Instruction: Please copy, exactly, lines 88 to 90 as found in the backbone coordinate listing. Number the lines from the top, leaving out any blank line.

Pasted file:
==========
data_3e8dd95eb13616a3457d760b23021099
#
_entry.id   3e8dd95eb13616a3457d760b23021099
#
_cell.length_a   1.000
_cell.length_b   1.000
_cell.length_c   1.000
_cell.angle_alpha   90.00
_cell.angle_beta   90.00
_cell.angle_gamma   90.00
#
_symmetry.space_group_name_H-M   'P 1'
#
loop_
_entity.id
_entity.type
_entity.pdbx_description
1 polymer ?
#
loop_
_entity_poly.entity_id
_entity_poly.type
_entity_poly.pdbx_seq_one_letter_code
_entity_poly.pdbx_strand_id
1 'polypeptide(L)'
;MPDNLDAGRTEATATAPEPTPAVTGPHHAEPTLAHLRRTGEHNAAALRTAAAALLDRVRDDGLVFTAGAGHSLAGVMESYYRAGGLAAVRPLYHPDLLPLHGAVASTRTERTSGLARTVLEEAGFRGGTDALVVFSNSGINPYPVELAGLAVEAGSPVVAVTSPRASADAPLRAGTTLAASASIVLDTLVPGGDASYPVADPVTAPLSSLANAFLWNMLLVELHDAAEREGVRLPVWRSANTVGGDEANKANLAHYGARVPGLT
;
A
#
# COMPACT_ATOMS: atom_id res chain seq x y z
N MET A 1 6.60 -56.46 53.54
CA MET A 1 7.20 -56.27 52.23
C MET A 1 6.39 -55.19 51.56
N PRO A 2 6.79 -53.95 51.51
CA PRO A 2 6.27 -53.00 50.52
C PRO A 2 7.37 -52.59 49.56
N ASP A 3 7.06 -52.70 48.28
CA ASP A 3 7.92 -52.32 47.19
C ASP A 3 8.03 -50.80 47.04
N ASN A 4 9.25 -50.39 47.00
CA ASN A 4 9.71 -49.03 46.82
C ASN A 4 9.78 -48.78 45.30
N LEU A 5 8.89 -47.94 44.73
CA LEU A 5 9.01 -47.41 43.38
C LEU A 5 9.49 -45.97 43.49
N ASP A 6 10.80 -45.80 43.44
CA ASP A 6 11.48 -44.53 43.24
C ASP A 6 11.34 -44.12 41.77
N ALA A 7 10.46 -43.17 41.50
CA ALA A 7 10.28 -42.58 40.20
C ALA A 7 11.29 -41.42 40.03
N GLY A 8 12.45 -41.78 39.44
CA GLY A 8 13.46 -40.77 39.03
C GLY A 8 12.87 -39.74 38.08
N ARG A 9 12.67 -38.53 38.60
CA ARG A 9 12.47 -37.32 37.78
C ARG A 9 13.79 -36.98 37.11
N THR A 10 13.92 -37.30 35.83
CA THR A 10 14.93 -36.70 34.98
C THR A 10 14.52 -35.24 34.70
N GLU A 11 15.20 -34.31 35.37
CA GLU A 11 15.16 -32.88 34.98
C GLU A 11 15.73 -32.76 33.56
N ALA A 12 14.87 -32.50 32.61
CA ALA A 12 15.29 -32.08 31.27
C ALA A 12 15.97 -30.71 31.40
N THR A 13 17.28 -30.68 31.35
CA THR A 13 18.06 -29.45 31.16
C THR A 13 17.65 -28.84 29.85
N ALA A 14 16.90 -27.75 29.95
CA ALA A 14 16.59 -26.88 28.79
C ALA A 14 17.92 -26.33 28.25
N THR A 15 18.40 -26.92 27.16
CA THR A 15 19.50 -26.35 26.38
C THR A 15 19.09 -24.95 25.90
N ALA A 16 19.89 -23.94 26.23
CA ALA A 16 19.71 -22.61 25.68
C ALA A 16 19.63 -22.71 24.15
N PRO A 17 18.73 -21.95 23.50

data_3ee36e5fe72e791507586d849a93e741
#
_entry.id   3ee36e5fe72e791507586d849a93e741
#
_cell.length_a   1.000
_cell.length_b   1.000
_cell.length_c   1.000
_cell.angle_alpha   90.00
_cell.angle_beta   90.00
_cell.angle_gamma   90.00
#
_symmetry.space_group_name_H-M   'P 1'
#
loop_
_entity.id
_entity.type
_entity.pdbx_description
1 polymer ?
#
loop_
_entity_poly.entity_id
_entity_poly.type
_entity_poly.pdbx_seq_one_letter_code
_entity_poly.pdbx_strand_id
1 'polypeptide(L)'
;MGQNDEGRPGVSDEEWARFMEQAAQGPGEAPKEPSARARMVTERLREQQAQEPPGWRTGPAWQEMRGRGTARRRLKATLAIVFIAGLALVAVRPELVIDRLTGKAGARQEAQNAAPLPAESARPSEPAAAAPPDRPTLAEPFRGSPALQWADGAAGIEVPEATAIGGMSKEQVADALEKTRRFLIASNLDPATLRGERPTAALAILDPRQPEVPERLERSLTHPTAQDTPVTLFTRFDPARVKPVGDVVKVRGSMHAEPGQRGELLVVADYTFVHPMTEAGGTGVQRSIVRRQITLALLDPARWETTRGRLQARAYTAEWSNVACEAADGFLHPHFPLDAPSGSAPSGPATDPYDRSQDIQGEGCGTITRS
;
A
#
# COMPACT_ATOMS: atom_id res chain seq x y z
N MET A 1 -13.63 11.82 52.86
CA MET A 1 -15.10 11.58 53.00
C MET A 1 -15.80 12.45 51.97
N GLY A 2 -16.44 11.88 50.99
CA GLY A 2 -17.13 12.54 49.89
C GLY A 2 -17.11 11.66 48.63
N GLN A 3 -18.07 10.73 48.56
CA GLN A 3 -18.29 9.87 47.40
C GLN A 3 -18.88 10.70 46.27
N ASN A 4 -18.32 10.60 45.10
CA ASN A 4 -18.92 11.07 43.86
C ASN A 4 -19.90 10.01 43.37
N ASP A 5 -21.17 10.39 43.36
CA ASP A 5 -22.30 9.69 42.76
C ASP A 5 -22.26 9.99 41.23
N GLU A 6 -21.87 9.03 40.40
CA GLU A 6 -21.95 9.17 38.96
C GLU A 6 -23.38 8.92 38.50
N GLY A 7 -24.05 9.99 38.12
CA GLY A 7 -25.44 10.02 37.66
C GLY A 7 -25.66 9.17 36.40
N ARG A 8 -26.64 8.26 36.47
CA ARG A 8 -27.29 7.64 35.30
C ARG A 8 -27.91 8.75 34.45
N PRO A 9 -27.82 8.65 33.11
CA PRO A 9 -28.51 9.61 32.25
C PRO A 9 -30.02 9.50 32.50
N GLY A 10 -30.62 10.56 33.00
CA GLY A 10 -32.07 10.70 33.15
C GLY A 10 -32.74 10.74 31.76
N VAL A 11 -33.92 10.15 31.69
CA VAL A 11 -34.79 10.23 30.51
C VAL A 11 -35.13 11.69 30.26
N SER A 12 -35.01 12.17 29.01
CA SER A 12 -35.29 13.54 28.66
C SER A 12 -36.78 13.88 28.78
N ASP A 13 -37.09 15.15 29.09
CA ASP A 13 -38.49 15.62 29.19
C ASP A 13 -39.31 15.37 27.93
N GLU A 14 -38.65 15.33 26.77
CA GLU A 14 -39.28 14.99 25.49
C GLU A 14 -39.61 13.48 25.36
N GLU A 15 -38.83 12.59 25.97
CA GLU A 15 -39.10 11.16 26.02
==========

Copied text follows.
_cell.angle_beta   90.00
_cell.angle_gamma   90.00
#